Students want compulsory climate education

System change, not climate change. Over 100,000 marched in Vancouver in solidarity with the youth of the world in the September 27 Climate Strike.

Young activists launch Teach the Teacher - a global campaign to tackle inadequate climate education.

Teachers are crucial to find new ways for developing the hard and soft skills needed in tomorrow's society.

Secondary school children in the UK and around the world will this week become part of a student-led movement demanding that governments introduce integrated, mandatory, and assessed climate education into national curriculums.

The Teach the Teacher campaign running across 20 countries throughout October sees students from across the globe reverse roles with their teachers and provide lessons with up-to-date climate science which reflects the urgency of the climate crisis. 

Despite many governments committing to make climate action and adaptation a national priority, climate education is still barely covered in the school curriculum. The lack of information and solution-based learning is causing escalating levels of anxiety for young people.


Last week, the largest study ever conducted into the effects of the climate crisis on the mental health of young people revealed nearly half of young people globally feel climate anxiety negatively affects their daily life.

It also found that almost two-thirds of young people around the world believe governments are not doing enough to protect them from climate change.

The Teach the Teacher campaign was created by an international group of student organisers from Mock COP and SOS-UK and seeks to tackle inadequate levels of climate education globally and is urging governments to act on the issue as world leaders convene in Glasgow, UK, for COP26.

As well as reflecting the urgency of the climate crisis, students from the Teach the Teacher campaign are demanding that curriculums focus on climate related solutions, to help mitigate rising levels of eco-anxiety in young people.

Aishwarya Puttur, from Teach the Teacher, said: “Education for all is a human right, and education about a crisis that is currently upon us and will affect each and every one of us is also a right. Climate change education should no longer be a privilege but rather something that is available to all.


"It must be one that includes the intersections of the climate crisis, states scientific facts as it is, has frontline defenders and marginalised people’s voices heard and explains how we can make sustainable changes and take action.”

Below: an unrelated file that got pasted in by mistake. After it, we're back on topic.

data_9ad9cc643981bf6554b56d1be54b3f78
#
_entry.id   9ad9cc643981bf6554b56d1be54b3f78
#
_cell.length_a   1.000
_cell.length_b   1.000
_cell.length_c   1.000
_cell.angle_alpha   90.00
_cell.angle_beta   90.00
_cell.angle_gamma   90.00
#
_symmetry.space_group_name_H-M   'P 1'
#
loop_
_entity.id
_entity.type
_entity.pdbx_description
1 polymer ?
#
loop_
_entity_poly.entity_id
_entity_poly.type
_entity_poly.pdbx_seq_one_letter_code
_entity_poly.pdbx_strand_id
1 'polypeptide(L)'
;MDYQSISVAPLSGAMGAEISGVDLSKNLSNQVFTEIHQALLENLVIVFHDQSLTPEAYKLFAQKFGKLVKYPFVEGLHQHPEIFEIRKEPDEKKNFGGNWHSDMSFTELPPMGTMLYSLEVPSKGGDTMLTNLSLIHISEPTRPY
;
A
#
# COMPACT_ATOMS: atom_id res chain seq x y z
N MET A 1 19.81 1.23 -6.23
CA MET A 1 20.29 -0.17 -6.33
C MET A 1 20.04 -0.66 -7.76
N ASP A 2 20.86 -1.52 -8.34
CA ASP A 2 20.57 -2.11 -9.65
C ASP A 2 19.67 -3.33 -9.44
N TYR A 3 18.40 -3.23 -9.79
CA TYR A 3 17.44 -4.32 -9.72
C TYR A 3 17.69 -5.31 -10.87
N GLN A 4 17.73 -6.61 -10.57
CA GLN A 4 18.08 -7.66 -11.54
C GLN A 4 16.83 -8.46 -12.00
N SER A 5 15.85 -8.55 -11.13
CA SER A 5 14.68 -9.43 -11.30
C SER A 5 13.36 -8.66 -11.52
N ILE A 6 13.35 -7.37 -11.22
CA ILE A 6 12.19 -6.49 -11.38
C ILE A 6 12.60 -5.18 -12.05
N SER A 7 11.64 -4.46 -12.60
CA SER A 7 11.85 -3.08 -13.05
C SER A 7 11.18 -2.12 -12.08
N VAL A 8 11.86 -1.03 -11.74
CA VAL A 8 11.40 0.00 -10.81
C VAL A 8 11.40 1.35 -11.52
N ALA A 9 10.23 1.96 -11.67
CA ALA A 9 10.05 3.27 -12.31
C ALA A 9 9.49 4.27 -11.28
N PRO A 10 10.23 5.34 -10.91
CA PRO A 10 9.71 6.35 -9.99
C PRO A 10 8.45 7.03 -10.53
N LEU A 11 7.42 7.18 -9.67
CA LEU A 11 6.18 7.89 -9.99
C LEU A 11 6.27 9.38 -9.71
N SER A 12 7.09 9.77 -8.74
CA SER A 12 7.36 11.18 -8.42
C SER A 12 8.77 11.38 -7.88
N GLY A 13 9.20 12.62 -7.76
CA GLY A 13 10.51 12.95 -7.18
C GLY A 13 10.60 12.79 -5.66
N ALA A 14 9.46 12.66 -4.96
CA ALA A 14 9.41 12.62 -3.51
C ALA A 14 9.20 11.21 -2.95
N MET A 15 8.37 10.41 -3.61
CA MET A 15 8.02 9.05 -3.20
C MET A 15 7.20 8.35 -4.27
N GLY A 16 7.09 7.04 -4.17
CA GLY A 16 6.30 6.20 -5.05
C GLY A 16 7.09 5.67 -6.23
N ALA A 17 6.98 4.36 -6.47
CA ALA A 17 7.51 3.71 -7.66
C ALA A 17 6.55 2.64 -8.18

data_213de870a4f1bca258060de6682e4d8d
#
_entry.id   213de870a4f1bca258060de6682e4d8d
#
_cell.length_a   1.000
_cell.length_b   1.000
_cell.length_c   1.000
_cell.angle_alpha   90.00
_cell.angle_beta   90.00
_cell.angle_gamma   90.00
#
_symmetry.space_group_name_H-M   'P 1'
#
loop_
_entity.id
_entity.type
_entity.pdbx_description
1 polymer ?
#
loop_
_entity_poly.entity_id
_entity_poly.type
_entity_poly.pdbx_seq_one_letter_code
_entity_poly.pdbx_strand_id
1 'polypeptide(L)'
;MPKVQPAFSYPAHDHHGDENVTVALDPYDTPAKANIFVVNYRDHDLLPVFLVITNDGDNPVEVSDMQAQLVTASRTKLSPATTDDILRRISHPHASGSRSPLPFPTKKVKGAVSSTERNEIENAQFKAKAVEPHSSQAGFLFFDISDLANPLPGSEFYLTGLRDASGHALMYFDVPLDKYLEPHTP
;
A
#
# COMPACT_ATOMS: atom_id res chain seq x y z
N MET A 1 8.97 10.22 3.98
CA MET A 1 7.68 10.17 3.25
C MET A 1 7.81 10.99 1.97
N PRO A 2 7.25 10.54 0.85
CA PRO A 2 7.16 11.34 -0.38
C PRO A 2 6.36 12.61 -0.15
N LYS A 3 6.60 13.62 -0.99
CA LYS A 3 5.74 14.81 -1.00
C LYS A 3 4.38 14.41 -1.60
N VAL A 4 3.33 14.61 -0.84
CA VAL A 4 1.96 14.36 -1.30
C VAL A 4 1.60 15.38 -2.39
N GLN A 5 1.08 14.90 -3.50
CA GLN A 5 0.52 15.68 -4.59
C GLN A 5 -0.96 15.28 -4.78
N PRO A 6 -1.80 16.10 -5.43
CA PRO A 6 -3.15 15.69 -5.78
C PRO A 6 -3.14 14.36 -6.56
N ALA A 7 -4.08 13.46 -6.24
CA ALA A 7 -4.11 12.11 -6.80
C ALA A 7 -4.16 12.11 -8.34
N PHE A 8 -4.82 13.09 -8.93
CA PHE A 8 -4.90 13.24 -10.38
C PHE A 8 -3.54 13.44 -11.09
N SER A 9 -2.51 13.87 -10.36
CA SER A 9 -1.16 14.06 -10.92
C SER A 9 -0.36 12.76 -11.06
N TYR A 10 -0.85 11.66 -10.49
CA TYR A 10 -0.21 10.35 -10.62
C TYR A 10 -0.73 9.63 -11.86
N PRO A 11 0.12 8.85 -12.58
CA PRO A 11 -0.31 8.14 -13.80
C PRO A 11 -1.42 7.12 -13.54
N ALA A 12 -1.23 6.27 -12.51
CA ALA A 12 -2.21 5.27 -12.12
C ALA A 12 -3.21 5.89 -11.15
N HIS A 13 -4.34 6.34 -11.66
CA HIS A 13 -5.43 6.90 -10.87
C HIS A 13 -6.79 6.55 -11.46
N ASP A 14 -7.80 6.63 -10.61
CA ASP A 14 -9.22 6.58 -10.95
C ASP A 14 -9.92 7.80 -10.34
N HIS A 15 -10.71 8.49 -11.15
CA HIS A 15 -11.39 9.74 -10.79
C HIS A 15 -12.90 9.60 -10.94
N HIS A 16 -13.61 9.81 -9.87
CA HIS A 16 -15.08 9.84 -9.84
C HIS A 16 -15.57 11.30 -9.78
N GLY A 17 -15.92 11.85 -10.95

Supported by the Teach the Teacher global network, students will take on the role of the teacher and present a lesson which has been tabled into the school week.

Classes will focus on issues including climate education, climate justice and how to start a climate conversation in the classroom.

Schools across 21 countries will take part, including those particularly at risk from the damaging effects of climate change such as Bangladesh, India and Ecuador.

The campaign has received support from a range of global political figures including Lorenzo Fioramonti, former Italian Minister of Public Education and Jimmy Uguro, Minister for Education, Papua New Guinea.

Teachers are crucial to find new ways for developing the hard and soft skills needed in tomorrow's society.


Lorenzo Fioramonti, former Italian Minister of Public Education said: "Addressing climate change and environmental collapse requires a profound behavioral revolution, which can only be achieved through adequate interdisciplinary and systems-based education.

"In this quest, teachers are crucial to find new ways for developing the hard and soft skills needed in tomorrow's society.

"By bringing together educators and students, Teach the Teacher is creating the ideal platform for training and empowering school communities in this exciting but challenging journey."

Teach the Teacher is being launched five weeks before the start of COP26 in Glasgow. The launch is intended to encourage meaningful action and policy outcomes at the COP26 Education Ministers Summit, scheduled to take place on Youth Day (5th November).

The Summit will bring both climate and education ministers together, encouraging global collaboration to ensure better climate education.


With commitments made by the UK government to make COP26 the most inclusive COP ever, Youth Day will provide young activists with an opportunity to highlight the ways in which climate education can be improved to support future generations and urgent climate action.

The most recent IPCC report identified the unequivocal influence of humans on our planet.

Without urgent action the IPCC predicts that sea levels will rise by 20cm by 2030 and extreme weather events will rapidly increase affecting global and local food security. 

Article 12 of the Paris Agreement states the importance of climate education, training, public awareness, public participation and public access to information in order to limit global temperature rises to 1.5 degrees celsius. 


The Agreement asks all Parties to cooperate in taking appropriate measures to implement this.

Italy, co-host of COP26, has enhanced its commitment to climate education, being the first country in the world to make it a legal requirement for all students.

Other countries have also started to introduce climate education policies, such as New Zealand which has introduced an optional climate curriculum and Mexico which amended its constitution to include an understanding of and respect for the natural world as a basic requirement of education.

This Author

Ruby Harbour is the editorial assistant at The Ecologist. To find out more about Teach the Teacher visit its website. There will be a Teach the Teacher webinar taking place at 11am on Monday, 4 October 2021 on the Mock COP26 YouTube channel

More from this author